Despite conventional wisdom to the contrary, most consumers say they are satisfied with their primary financial institutions, according to the household finances module of Expectations & Experiences, the Fiserv quarterly consumer trends survey conducted by Harris Poll. While that may be welcome news overall, there are definite areas for improvement, particularly with that important and often mentioned segment – millennials.
This study was conducted within the U.S. between October 22 and November 5, 2015 by Harris Poll on behalf of Fiserv, Inc., among 3,050 U.S. adults ages 18 or older who are part of a household that currently has a checking account with a bank, credit union, brokerage firm or other financial organization, and who have at least some level of involvement in managing their household finances. The Expectations & Experiences paper summarizes the findings and methodology.
At 65 percent, customer satisfaction scores for early millennials (ages 18-24) are 26 percent lower than for seniors (88 percent), which may speak to changing expectations and less favorable views of financial institutions among younger generations. Even among millennials, scores increase with age; 75 percent of late millennials (ages 25–35) say they are highly satisfied with their financial organizations – 15 percent higher than for early millennials.
"Millennials want financial services that fit how they live and do business, and they'll shop around until they find a financial organization that offers the speed, customization and guidance they're looking for," said Nikki Waters, vice president, Consumer Marketing, Fiserv. "Some financial institutions may not yet be equipped to provide this type of tailored information and services, leaving many millennials wanting – and searching – for more."
As a group, millennials appear to have a difficult time making their way financially, with 48 percent of early millennials saying they feel lost when trying to manage their household expenses, according to the survey. For guidance, early millennials most often turn to family members (66 percent). However, compared to older generations, millennials as a whole express the highest interest in unbiased financial guidance and support from their financial institutions through such tools as webinars and comparison tools.
In addition to providing real-time information and enhanced mobile security, financial institutions that offer help setting up and sticking to a budget, tools for managing debt and bills, and alerts when finances go off course may be more likely to establish long-lasting, satisfying relationships with their millennial accountholders. Customer service also looms large with younger generations – 26 percent of early millennials who have more than one financial organization say the reason they have multiple financial organizations is because they like to "shop around" when choosing a financial organization and having multiple financial organizations helps them assess the level of customer service.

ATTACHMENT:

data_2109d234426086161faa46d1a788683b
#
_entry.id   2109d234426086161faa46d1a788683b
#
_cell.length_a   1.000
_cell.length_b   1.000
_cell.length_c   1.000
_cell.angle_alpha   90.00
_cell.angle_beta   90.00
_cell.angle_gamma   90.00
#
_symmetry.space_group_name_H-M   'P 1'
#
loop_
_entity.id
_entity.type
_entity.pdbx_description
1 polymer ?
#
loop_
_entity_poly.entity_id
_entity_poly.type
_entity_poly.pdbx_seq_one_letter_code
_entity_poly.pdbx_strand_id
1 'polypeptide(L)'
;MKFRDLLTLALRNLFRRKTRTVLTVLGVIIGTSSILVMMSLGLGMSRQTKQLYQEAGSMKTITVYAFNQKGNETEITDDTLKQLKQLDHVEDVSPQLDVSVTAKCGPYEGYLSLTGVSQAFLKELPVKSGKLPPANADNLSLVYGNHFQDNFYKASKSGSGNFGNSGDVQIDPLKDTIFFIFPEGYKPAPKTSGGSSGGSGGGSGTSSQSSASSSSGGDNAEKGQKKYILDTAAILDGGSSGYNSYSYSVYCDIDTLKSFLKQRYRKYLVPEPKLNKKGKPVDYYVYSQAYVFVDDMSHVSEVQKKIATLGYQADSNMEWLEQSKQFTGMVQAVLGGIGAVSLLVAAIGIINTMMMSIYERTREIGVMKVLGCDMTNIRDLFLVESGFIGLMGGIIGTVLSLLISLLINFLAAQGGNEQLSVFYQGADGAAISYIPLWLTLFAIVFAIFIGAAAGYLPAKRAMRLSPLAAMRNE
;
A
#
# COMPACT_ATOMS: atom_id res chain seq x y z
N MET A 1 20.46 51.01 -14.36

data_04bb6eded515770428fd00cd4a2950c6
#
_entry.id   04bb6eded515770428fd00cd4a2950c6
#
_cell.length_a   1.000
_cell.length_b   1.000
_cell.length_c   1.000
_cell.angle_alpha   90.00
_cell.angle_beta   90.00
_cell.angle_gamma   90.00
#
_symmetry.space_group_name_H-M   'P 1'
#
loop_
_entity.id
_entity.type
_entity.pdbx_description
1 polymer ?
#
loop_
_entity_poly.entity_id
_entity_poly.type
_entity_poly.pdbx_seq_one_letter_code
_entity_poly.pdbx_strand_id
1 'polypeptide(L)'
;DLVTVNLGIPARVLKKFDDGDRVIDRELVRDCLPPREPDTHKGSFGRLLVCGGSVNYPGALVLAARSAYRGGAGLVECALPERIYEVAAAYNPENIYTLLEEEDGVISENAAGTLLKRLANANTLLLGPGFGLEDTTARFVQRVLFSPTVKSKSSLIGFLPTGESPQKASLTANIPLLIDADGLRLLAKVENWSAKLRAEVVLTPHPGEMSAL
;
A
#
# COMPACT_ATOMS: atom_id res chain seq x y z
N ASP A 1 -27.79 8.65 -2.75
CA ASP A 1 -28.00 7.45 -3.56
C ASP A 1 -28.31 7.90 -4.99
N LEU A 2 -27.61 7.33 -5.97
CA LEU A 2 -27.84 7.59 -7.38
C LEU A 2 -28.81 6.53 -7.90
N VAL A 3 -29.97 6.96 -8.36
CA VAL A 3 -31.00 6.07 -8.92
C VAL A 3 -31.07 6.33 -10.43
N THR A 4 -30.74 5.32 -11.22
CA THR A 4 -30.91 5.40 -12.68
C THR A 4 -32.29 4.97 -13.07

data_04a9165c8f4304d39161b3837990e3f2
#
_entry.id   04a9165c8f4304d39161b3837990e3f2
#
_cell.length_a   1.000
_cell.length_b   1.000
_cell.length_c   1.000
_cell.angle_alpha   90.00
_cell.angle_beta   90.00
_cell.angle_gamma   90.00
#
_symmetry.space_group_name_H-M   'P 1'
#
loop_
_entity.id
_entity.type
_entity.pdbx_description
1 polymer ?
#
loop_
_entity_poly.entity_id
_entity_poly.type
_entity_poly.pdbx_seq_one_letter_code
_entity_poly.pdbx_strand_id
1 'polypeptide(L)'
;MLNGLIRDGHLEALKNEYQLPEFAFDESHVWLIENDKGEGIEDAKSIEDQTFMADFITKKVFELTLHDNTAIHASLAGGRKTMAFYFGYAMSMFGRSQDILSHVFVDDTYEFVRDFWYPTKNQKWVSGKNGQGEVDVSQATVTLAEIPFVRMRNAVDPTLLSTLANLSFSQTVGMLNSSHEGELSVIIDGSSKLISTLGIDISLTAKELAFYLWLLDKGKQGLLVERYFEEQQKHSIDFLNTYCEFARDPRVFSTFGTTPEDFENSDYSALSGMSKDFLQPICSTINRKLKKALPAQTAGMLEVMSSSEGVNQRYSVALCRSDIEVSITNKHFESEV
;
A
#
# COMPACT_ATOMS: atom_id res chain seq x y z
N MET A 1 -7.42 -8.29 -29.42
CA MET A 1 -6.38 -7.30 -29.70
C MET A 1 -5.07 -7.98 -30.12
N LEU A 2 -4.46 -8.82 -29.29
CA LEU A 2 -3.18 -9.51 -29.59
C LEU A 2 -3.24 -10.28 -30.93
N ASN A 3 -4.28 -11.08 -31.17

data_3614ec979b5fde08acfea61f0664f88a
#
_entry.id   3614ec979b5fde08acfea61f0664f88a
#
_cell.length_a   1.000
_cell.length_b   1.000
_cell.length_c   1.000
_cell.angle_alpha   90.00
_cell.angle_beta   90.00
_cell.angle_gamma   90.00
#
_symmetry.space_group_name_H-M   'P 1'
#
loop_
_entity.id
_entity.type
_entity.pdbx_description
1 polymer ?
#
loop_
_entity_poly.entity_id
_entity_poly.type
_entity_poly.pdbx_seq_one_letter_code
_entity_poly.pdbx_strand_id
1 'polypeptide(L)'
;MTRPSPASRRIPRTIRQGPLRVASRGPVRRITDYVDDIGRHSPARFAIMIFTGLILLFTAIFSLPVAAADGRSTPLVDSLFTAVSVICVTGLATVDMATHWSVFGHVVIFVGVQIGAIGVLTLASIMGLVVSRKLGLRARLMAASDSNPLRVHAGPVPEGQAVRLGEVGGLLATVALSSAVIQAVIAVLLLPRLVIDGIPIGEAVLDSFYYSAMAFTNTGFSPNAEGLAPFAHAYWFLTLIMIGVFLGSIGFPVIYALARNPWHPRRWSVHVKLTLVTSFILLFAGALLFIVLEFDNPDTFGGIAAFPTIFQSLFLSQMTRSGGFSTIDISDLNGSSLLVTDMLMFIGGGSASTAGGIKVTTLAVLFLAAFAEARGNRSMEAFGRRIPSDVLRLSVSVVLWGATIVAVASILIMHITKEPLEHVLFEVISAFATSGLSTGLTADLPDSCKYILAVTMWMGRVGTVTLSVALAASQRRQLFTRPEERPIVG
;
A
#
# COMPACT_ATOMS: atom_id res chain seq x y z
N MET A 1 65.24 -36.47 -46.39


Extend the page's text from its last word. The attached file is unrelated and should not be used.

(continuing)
Most households use multiple institutions to satisfy their needs, with 41 percent using four or more. However, only 25 percent of early millennials use this many financial institutions – a figure that jumps to 45 percent for late millennials. As they grow more comfortable with their finances, millennials may be especially inclined to pick and choose the services they want with multiple financial services providers. This generation has a "consume-as-you-go" attitude. For example, many may rather pay for a seat in a shared car service than own a car. Diversified offerings, especially digital products and solutions, will help keep consumers from going elsewhere – and earn more wallet share for the financial institution.
Although people choose a bank or credit union for several reasons, they stay when they are satisfied with the relationship they have with their financial institution. Seventy-six percent of all households are satisfied (rating of 8–10 on a scale from 0–10) with their primary financial institutions, and 53 percent of households view their financial organizations as partners in financial management.
The bottom line? People are satisfied with their financial institutions, but this satisfaction – and what is needed to maintain it – is being reset by millennials. To stay relevant, financial organizations must offer the products, services and support that are in step with how people live and work today.